Tremendous growth followed. By 1900 over 300 members were listed. The church needed to enlarge or rebuild. The trustees decided that the existing 1872 structure would be maintained, but extensive remodeling took place. The renewed brick building was dedicated in June of 1900. On February 6, 1901, the church was again completely destroyed by fire.
Great financial struggles followed, and, due to the dedication and resolve of the congregation, another new building was completed in 1902.
In the years following, a desire for a pipe organ was often discussed. Due to persistence on the part of the Ladies Aid Society, and with the help of matching funds from the Andrew Carnegie Foundation, a beautiful Hinner pipe organ was dedicated in 1910.
Additions to the church building and a new parsonage were among the projects during the following years. The windows in the sanctuary had been frosted glass, but during the 1920’s, two large windows were replaced. One depicted the Ordeal of Gethsemane and the second window depicted the Good Shepherd.
During the Depression in the late 1920’s and early 1930’s the church was the center of most people’s religious and social lives. Potlucks and ice cream socials were regular events. Organizations such as the Ladies’ Aid Society, Woman’s Society of Christian Service, Fahocha, Phileathea, Methodist Men, Epworth League, Epsilon Fellowship, Methodist Youth Fellowship, and many others have played important parts in the growth of this congregation. In 1958 an education wing was built which is still used today.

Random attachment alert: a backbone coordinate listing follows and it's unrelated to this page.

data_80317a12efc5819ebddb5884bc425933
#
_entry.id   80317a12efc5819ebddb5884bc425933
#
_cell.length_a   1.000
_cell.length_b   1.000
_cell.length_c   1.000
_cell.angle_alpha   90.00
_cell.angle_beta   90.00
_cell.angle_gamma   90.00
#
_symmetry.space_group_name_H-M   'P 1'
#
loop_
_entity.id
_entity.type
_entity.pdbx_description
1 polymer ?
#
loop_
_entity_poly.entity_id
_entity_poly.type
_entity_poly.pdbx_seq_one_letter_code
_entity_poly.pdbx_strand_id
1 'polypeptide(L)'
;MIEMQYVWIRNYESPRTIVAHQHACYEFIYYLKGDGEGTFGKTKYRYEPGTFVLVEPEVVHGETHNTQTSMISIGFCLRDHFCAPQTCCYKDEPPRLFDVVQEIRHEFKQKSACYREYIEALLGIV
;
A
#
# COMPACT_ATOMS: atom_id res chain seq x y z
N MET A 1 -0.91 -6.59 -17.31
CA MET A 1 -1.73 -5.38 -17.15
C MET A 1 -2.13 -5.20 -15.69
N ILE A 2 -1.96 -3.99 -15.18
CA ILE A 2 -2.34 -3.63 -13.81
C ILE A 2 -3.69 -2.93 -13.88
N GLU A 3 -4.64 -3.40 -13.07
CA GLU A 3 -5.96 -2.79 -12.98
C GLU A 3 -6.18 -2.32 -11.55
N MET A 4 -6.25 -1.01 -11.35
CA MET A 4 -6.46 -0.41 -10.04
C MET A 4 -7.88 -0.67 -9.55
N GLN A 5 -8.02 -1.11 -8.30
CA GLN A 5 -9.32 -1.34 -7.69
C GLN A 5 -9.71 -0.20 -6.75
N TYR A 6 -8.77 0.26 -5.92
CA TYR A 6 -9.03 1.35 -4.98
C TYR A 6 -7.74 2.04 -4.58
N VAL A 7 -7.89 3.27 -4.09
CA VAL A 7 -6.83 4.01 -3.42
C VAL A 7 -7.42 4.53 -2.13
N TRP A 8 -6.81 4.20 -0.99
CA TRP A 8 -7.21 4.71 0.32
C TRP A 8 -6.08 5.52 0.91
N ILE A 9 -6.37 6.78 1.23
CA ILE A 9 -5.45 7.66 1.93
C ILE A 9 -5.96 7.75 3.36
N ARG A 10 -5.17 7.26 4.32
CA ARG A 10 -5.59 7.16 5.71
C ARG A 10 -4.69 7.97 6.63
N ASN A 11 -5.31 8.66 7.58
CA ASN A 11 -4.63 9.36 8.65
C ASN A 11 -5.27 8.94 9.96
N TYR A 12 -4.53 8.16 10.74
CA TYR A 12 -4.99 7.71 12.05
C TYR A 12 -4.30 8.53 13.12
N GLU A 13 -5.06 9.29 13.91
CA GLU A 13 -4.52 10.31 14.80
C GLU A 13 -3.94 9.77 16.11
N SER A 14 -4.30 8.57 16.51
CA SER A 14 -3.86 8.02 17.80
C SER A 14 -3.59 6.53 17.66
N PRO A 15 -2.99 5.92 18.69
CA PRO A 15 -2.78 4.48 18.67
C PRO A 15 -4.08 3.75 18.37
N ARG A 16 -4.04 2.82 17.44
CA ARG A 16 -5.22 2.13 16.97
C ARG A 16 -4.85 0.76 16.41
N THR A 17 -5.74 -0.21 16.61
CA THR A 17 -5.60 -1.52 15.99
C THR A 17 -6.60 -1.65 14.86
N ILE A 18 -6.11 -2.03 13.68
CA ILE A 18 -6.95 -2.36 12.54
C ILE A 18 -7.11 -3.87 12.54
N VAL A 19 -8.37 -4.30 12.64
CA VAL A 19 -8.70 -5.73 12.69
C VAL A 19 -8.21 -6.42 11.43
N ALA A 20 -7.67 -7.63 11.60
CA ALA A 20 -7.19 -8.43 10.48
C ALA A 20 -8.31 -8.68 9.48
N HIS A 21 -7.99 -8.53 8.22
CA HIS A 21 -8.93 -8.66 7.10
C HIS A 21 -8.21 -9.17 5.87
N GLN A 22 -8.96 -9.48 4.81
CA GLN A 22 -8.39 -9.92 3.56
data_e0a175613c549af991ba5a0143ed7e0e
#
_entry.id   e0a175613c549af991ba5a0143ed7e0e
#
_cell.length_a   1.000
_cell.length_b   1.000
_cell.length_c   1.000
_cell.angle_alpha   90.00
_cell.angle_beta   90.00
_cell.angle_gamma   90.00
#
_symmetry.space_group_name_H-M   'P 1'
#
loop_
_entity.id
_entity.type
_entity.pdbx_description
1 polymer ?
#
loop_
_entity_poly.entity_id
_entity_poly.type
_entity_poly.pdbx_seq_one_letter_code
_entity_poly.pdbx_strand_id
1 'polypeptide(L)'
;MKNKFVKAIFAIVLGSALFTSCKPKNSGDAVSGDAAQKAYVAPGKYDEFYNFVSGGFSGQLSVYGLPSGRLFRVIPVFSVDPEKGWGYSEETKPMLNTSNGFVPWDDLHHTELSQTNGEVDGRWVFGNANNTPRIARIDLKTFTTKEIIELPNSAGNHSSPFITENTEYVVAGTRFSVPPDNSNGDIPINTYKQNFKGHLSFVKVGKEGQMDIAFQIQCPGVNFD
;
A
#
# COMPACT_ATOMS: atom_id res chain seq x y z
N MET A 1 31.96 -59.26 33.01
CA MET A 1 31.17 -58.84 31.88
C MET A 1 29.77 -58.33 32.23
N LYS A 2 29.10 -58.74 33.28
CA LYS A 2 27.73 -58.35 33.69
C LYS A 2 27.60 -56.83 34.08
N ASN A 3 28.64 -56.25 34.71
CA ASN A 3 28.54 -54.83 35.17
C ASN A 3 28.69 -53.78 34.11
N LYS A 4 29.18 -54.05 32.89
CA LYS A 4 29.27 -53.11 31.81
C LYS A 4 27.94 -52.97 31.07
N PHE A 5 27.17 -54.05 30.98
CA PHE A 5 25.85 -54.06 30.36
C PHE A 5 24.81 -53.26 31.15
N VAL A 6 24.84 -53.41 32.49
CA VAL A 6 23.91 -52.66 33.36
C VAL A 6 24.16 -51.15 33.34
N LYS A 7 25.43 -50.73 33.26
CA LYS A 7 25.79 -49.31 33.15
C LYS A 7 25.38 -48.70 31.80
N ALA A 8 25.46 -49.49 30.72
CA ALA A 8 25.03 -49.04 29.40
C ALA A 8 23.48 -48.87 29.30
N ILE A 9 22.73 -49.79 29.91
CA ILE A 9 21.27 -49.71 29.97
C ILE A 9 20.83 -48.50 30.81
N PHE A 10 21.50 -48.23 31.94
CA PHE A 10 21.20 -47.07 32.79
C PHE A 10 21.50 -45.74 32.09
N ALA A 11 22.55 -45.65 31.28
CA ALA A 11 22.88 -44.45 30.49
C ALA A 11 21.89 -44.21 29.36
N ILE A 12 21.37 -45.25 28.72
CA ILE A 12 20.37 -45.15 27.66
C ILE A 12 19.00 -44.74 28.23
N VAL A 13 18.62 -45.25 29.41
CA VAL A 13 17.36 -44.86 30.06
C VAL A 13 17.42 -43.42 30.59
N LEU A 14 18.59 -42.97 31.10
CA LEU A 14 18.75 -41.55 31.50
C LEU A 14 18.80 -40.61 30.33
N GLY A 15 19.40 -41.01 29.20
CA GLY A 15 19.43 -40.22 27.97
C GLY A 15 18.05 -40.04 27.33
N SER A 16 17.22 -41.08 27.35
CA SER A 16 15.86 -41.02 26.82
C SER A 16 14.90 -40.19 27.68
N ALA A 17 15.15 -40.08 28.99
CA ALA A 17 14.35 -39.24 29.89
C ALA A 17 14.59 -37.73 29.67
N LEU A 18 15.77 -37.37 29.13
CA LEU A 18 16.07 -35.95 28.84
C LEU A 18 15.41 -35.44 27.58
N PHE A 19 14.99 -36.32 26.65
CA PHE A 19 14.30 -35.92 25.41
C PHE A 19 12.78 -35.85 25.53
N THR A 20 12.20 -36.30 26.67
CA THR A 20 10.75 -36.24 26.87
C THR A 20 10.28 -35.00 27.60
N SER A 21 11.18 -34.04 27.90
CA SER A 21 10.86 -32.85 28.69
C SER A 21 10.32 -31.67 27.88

Unfortunately, fire continued to affect the Holland Methodists when, on January 24, 1979, fire once again destroyed the sanctuary. The loss of the third building meant the loss of a focal point in the Christian lives of over 900 members. A meeting was held the following evening in Hope Church for a service of unity and dedication. Planning began almost immediately for a new church building. After worshipping in Hope College’s Dimnent Chapel for two years, a new sanctuary and fellowship hall were completed in 1980 and 1981. Having been one of the few items to survive the 1979 fire, the Good Shepherd window was installed in the narthex of this new sanctuary. The congregation continues to worship in this fourth building on Tenth Street. In October of 1982, a Harrison and Harrison pipe organ was dedicated, adding its clear English sound to the music heritage of the church.
Many individuals and groups, too numerous to name, have contributed to the story of the Methodist church. As a congregation we are indebted to the sacrifice and loyalty of all those who have gone before us.
The names of this church have changed:
- Holland Circuit of the Methodist Society
- Holland Methodist Episcopal Church
- First Methodist Church of Holland
- First United Methodist Church
The buildings have changed: This is the fourth building on this site. The church remains and continues as a group of people gathered together to worship God.(compiled August, 2001, by Garnet Harrington VanderLeek)